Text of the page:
And the key here is not just a fighter losing a bout to someone who was the better man that night. What makes things worse for fighters like Agbeko, Cotto, and Malignaggi is that they can easily look at outside forces as being the culprit in their defeat. For Agbeko it was Mora, for Cotto alleged illegal hand wraps, and Malignaggi three judges. The way some see it though, these are all cases of sour grapes.
Agbeko was wearing a cup, wasn’t he?
Cotto has no proof of wrongdoing, so why is he complaining about simply being worn down and being stopped by Margarito?
Malignaggi boxed all night, so how could he expect to deserve a decision against Diaz, who moved forward for 12 rounds?
“People will always be opinionated,” said Malignaggi. “Even after my first fight with Diaz, they said ‘ah, if there’s a rematch, Diaz will just beat him again, maybe even worse because this time he won’t underestimate him.’ It was the same with Agbeko-Mares, or with Cotto they say ‘oh, he might be finished.’ And there will always be those people that, even though you were done wrong, they don’t want to believe you’re better than the guy, and that drives you crazy and I couldn’t get over that. From a competitor’s point of view, to take that wrong and make it a right is vital to a fighter’s psychological advancement.”
Malignaggi was one of the lucky ones, at least this time. He not only got his immediate rematch with Diaz four months later, but he got it on neutral turf in Chicago (unlike the first bout, which was in Diaz’ hometown of Houston, Texas), and he won the decision he and so many others believed he should have gotten in the first bout.
“My situation with Diaz, I just wanted a fair shake,” he said. “I didn’t want any advantages. I felt like they gave every advantage to Diaz, including the judges, and I just wanted a fair fight between me and him and I knew I would show I was better. Those two fights – Agbeko-Mares and Cotto-Margarito – under different circumstances you might have a different winner.”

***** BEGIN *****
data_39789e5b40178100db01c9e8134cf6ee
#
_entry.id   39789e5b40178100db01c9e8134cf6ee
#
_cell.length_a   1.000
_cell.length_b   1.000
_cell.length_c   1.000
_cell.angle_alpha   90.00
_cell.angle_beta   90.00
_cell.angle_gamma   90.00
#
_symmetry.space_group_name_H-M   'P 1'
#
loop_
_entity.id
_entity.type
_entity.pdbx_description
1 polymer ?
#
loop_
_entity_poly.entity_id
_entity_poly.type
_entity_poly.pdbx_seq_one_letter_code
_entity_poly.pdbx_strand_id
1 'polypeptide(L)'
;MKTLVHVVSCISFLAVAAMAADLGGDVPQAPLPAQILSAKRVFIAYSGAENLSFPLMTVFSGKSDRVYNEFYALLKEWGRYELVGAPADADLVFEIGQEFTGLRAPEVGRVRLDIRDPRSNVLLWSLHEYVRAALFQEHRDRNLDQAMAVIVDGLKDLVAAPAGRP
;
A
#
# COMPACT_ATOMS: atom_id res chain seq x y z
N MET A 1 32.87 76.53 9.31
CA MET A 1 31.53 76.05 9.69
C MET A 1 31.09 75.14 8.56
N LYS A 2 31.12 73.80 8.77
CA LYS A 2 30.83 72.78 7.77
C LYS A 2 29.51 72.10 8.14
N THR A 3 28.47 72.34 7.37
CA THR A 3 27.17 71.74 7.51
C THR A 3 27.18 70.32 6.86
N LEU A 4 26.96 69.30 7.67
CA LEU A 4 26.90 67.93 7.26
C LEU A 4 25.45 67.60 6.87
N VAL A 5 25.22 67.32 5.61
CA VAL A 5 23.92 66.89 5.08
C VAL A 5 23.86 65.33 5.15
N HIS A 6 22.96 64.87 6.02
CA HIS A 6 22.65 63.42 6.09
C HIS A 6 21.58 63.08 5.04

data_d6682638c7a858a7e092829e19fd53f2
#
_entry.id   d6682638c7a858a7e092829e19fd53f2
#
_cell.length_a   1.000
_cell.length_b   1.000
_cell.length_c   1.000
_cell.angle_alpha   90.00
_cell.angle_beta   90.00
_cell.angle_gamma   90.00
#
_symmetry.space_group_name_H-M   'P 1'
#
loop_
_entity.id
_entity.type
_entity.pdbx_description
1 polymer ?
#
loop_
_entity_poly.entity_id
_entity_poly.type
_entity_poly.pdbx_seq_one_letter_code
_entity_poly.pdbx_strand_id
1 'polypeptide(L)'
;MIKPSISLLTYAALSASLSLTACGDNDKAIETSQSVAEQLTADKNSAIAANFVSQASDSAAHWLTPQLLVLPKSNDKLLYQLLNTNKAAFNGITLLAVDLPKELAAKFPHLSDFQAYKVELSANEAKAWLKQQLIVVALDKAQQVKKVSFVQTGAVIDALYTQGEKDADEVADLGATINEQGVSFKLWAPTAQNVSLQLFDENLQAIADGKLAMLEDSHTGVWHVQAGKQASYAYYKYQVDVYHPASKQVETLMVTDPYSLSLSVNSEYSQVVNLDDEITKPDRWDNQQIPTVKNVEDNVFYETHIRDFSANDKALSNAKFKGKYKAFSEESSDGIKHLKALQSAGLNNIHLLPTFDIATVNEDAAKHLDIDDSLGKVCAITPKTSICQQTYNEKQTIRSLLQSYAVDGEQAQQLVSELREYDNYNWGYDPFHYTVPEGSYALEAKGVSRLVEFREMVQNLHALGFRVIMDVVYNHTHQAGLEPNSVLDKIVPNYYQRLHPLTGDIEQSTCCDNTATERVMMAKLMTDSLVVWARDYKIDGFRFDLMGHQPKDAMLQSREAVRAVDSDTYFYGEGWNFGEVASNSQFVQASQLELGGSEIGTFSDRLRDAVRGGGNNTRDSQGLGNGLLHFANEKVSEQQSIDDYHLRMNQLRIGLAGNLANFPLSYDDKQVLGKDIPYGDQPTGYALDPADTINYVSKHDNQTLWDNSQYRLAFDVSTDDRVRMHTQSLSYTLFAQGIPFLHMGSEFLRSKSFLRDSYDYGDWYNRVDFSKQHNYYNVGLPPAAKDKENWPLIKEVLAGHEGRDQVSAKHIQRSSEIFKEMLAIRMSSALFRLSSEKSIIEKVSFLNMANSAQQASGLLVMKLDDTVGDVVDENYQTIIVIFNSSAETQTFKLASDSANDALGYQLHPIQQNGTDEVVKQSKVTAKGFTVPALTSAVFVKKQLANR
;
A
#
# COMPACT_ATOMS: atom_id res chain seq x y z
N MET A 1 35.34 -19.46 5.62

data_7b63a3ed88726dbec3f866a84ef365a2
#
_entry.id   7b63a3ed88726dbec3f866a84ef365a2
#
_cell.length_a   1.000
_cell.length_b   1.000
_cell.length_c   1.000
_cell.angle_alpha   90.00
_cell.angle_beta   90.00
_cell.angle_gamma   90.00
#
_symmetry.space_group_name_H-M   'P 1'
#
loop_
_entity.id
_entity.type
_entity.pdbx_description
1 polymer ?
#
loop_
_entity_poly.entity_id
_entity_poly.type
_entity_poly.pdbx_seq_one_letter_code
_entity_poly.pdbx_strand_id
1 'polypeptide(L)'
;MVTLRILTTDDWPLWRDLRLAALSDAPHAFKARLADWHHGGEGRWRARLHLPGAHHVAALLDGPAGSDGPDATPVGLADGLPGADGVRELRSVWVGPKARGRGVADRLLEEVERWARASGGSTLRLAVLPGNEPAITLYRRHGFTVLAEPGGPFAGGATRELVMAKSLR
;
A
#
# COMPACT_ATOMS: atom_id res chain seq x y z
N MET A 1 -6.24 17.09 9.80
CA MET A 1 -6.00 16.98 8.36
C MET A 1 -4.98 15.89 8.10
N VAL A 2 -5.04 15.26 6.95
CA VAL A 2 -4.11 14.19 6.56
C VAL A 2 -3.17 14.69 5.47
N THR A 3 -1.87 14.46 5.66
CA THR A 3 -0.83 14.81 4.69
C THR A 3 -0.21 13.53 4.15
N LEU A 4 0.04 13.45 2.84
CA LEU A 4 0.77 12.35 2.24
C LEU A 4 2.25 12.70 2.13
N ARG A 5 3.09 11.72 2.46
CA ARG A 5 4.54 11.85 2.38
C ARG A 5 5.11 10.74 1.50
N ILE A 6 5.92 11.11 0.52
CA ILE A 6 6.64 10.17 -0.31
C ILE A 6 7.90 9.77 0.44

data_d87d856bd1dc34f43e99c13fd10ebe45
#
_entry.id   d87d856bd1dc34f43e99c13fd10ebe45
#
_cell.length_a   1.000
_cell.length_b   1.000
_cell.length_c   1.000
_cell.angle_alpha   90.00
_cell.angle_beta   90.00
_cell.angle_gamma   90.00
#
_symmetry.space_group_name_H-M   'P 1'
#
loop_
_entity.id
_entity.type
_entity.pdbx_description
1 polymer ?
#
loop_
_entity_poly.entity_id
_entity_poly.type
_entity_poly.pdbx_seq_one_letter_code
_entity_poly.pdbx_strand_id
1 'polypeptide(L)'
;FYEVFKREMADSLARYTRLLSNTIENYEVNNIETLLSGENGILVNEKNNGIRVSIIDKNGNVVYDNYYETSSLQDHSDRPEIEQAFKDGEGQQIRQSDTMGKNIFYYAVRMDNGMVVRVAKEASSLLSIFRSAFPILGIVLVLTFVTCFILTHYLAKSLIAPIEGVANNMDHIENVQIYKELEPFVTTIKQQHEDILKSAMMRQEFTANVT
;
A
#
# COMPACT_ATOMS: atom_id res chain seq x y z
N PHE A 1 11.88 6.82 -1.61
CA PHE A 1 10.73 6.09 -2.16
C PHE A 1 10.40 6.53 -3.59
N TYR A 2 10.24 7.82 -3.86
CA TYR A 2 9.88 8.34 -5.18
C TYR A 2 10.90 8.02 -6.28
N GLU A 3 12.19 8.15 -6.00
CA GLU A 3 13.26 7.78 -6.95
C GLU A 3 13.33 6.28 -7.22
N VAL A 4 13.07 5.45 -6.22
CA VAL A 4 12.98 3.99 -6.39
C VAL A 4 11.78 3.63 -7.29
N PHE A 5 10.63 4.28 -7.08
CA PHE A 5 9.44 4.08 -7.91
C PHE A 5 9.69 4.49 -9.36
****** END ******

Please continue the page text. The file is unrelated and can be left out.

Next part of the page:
Or you might not. Mares and Margarito are no slouches in the ring, and neither are the types to look to hide behind inept refereeing or judging. So it’s conceivable that they could fight Agbeko and Cotto a hundred times and win every one. But you won’t convince either Agbeko or Cotto of that fact. As fighters, it’s hard to accept any defeat, let alone one with a question mark above it, so until they get an opportunity to meet their tormentor again, there will be no closure. Or if there is, it’s only after realizing that when it’s all said and done, one fight doesn’t always define a career.
Malignaggi realized that after finally giving up the ghost on his quest for a rematch with Cotto, the first man to issue him a pro defeat back in 2006 in the same building the Puerto Rican will fight Margarito in on Saturday. It wasn’t an easy thing to do, but in order to move on to win a world championship and keep his career going, he had to let this quest for revenge die.
“After I lost that fight (to Cotto), I was so consumed with the fact that I could be one of the best fighters in the world, and that to do that I just had to beat this guy,” said Malignaggi. “But as time went on, you start seeing that there are so many things that are out of your control in this business. You think you’re just gonna go in there and fight and everything’s gonna be taken care of, but there are so many land mines you’ve got to dodge that at a certain point, you let it go.”